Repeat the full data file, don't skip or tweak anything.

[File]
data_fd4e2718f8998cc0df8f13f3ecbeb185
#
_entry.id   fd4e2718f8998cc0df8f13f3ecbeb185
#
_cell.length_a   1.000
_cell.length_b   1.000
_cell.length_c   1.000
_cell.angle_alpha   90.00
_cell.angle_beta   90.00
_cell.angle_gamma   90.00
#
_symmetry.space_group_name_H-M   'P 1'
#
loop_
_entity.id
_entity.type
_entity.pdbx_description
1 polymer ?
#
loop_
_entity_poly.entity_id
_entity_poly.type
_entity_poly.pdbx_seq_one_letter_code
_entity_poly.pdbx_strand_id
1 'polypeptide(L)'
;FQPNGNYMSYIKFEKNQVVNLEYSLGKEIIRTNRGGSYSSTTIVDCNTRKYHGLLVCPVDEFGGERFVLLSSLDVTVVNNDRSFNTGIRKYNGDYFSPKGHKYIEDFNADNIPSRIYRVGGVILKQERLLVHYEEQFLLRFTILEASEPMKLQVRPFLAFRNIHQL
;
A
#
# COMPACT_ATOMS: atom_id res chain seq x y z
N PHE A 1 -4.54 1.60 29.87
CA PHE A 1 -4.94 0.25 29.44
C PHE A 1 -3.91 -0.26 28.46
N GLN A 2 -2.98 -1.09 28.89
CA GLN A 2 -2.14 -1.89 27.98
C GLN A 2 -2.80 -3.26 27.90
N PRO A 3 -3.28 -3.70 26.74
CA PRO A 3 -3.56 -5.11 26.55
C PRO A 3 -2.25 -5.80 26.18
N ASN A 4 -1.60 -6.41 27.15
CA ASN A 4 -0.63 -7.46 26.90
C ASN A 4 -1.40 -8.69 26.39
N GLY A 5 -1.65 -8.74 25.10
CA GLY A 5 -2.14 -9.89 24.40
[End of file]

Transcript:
data_fd4e2718f8998cc0df8f13f3ecbeb185
#
_entry.id   fd4e2718f8998cc0df8f13f3ecbeb185
#
_cell.length_a   1.000
_cell.length_b   1.000
_cell.length_c   1.000
_cell.angle_alpha   90.00
_cell.angle_beta   90.00
_cell.angle_gamma   90.00
#
_symmetry.space_group_name_H-M   'P 1'
#
loop_
_entity.id
_entity.type
_entity.pdbx_description
1 polymer ?
#
loop_
_entity_poly.entity_id
_entity_poly.type
_entity_poly.pdbx_seq_one_letter_code
_entity_poly.pdbx_strand_id
1 'polypeptide(L)'
;FQPNGNYMSYIKFEKNQVVNLEYSLGKEIIRTNRGGSYSSTTIVDCNTRKYHGLLVCPVDEFGGERFVLLSSLDVTVVNNDRSFNTGIRKYNGDYFSPKGHKYIEDFNADNIPSRIYRVGGVILKQERLLVHYEEQFLLRFTILEASEPMKLQVRPFLAFRNIHQL
;
A
#
# COMPACT_ATOMS: atom_id res chain seq x y z
N PHE A 1 -4.54 1.60 29.87
CA PHE A 1 -4.94 0.25 29.44
C PHE A 1 -3.91 -0.26 28.46
N GLN A 2 -2.98 -1.09 28.89
CA GLN A 2 -2.14 -1.89 27.98
C GLN A 2 -2.80 -3.26 27.90
N PRO A 3 -3.28 -3.70 26.74
CA PRO A 3 -3.56 -5.11 26.55
C PRO A 3 -2.25 -5.80 26.18
N ASN A 4 -1.60 -6.41 27.15
CA ASN A 4 -0.63 -7.46 26.90
C ASN A 4 -1.40 -8.69 26.39
N GLY A 5 -1.65 -8.74 25.10
CA GLY A 5 -2.14 -9.89 24.40